Pre-K activities, learning games, crafts, and printables


Creative discoveries - Babies and toddlers - Educatall

Creative discoveries

Activities for toddlers and babies


Throughout this theme, forget about craft models and encourage free exploration. The goal is to provide children with the opportunity to discover a variety of materials used for arts & crafts. Encourage little ones to explore colors and textures through different activities.



Discovering different types of paper
To introduce your theme to babies and toddlers, set a large container or bin filled with different types of colourful paper offering a variety of textures on the floor. Your bin can include cardboard, wrapping paper, tissue paper, corrugated cardboard, shiny paper, etc. Let children crumple, tear, and manipulate the paper. Variation: After a while, when children begin to lose interest in the activity, add plastic containers and show them how they can fill and empty them with paper. Give younger children their pacifier so they won't be tempted to put pieces of paper in their mouth. Variation 2: When children appear to lose interest in this second activity, place a large piece of adhesive paper on a table and invite children to press tiny pieces of paper all over it.




Placemats and crayons
Cut rectangular pieces of heavy construction paper to represent placemats. Set one in front of each child. Provide markers, waxed crayons, wooden coloring pencils, etc. Let children use the crayons they prefer to draw on their placemat. Laminate their work when they are done. Children will love to use their placemat at mealtime.




Sounds during arts & crafts
Gather various elements used for arts & crafts that can be associated with different sounds.

  • Have children stick feathers on a piece of adhesive paper as they listen to chirping birds.
  • Let children manipulate a mixture of water and food coloring as they listen to waves or falling rain.
  • Sing a color-themed song during a coloring activity.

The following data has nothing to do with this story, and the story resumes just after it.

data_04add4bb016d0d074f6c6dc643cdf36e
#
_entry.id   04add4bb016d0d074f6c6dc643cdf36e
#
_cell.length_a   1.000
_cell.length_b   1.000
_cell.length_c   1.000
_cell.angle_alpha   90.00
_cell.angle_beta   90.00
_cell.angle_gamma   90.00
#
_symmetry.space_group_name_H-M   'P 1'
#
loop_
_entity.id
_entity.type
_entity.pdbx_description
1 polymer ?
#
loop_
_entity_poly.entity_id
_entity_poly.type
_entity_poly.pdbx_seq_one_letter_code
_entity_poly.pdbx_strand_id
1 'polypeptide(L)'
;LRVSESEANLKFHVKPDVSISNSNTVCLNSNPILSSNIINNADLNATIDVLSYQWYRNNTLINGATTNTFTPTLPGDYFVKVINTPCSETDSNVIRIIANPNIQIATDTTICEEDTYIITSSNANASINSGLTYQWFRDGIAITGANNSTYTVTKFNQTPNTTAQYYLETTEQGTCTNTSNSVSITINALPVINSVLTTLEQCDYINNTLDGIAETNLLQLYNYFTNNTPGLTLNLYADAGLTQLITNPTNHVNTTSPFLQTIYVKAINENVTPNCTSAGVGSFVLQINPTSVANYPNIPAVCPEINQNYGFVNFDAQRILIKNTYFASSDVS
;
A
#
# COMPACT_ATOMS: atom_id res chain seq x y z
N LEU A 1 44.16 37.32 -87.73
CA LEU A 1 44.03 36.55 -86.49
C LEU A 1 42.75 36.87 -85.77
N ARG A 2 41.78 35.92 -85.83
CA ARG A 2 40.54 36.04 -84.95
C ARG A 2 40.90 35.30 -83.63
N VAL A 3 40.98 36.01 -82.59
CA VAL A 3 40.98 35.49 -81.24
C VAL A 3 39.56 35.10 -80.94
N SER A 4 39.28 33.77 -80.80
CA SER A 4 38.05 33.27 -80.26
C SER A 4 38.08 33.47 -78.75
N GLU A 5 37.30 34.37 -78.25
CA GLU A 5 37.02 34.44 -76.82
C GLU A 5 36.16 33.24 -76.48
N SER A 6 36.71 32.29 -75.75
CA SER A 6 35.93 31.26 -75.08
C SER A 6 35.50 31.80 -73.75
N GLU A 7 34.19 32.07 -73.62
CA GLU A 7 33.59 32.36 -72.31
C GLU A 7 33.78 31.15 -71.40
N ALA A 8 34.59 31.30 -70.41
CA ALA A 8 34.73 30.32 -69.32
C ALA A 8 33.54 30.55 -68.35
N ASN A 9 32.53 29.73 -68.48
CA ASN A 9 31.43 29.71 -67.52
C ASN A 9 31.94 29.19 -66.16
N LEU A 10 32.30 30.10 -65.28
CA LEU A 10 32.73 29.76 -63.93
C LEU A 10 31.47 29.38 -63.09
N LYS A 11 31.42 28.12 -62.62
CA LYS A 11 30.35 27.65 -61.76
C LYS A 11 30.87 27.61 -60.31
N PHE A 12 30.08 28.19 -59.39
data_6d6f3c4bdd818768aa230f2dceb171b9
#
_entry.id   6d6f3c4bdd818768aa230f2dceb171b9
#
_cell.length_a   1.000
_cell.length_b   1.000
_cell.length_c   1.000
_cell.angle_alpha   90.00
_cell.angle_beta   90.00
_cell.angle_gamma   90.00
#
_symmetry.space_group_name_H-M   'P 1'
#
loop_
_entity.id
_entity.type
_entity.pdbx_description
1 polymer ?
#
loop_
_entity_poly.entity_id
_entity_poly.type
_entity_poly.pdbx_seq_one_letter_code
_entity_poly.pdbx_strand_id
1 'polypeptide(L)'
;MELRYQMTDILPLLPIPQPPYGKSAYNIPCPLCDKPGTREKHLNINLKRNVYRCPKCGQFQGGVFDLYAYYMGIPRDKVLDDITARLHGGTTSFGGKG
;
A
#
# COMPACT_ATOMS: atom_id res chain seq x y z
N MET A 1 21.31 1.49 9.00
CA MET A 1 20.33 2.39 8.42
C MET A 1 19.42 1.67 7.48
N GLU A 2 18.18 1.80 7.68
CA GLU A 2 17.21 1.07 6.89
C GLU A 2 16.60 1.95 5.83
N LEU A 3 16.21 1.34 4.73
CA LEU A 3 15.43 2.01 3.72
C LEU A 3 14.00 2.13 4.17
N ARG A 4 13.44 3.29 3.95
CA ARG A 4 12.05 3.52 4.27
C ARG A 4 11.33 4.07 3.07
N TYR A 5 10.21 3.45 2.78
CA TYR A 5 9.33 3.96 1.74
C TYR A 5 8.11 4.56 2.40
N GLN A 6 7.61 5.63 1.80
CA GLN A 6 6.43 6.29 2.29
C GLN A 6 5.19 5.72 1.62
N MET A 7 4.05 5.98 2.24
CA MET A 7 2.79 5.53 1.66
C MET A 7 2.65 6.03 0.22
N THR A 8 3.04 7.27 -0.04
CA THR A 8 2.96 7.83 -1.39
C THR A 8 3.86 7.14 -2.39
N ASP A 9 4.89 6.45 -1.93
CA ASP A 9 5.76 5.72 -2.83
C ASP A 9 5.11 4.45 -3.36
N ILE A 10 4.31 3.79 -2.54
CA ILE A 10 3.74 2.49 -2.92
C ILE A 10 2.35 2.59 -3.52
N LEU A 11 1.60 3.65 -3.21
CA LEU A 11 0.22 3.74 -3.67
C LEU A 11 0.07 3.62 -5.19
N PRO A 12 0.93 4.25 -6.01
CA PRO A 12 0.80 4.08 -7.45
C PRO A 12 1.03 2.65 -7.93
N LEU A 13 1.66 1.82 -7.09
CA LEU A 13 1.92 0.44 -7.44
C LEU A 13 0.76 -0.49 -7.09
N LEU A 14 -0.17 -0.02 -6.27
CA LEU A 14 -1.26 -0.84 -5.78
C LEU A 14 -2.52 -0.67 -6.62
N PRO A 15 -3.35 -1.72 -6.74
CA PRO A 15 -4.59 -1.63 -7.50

SENSORY ACTIVITIES (touch and smell)


Exploring textures with modeling dough
Add elements such as coarse salt or uncooked couscous to your modeling dough to create a different texture. Let children manipulate the modeling dough to feel this new texture between their fingers.


Scented modeling dough
Use natural essences to create scented modeling dough. You can, for example, add a few drops of lavender or vanilla to your dough or pick fruity scents (strawberry essence for pink modeling dough, lemon essence for yellow modeling dough, etc.).




Clear paper and windows
You can purchase rolls of clear colored paper. This paper looks a lot like cellophane paper, but it is thicker. Use a spray bottle to moisten a window or a mirror. Give children large pieces of this special paper (supervision required) and encourage them to stick them on the window or mirror. They will love to reposition them over and over again. When the sun shines through the window, it will really make the colors pop. Variation: You may also use laminated pictures for this activity. They will easily stick to the moistened surface. Variation 2: Use colourful adhesive tape to create frames or designs around the edges of the pieces of clear paper to make them safer for little hands.




A gift for Mommy and Daddy
Creating a gift for parents without a model is challenging for little ones. Instead of presenting a model for them to reproduce, let babies and toddlers paint, glue, and draw as they wish, without restrictions. Photograph each child, hard at work. Accompany each child's craft with his/her picture. Add a short message describing the child's work. For example, you could write, "Olivia used a sponge to paint the paper." or "Nathan enjoyed gluing the feathers on his project."




Playing with big and small paintbrushes
This activity will give children the opportunity to observe how the marks created by big and small paintbrushes are different. Provide a very narrow brush and a very wide brush and encourage children to alternate between the two.
Variation: Use water on a black chalkboard instead of paint.




Stretch and draw
Hang large pieces of paper on a wall, at different levels. Be sure to arrange pieces of paper close to the floor so that children have to crouch down to draw on them. Also hang paper a little bit beyond their normal reach so they have to stretch to draw on it. Use washable crayons or markers for this activity.

Chantal Millette
Early childhood educator is not responsible for the content of this article. The information mentioned in this article is the responsibility of the author. shall not be held responsible for any litigation or issues resulting from this article.


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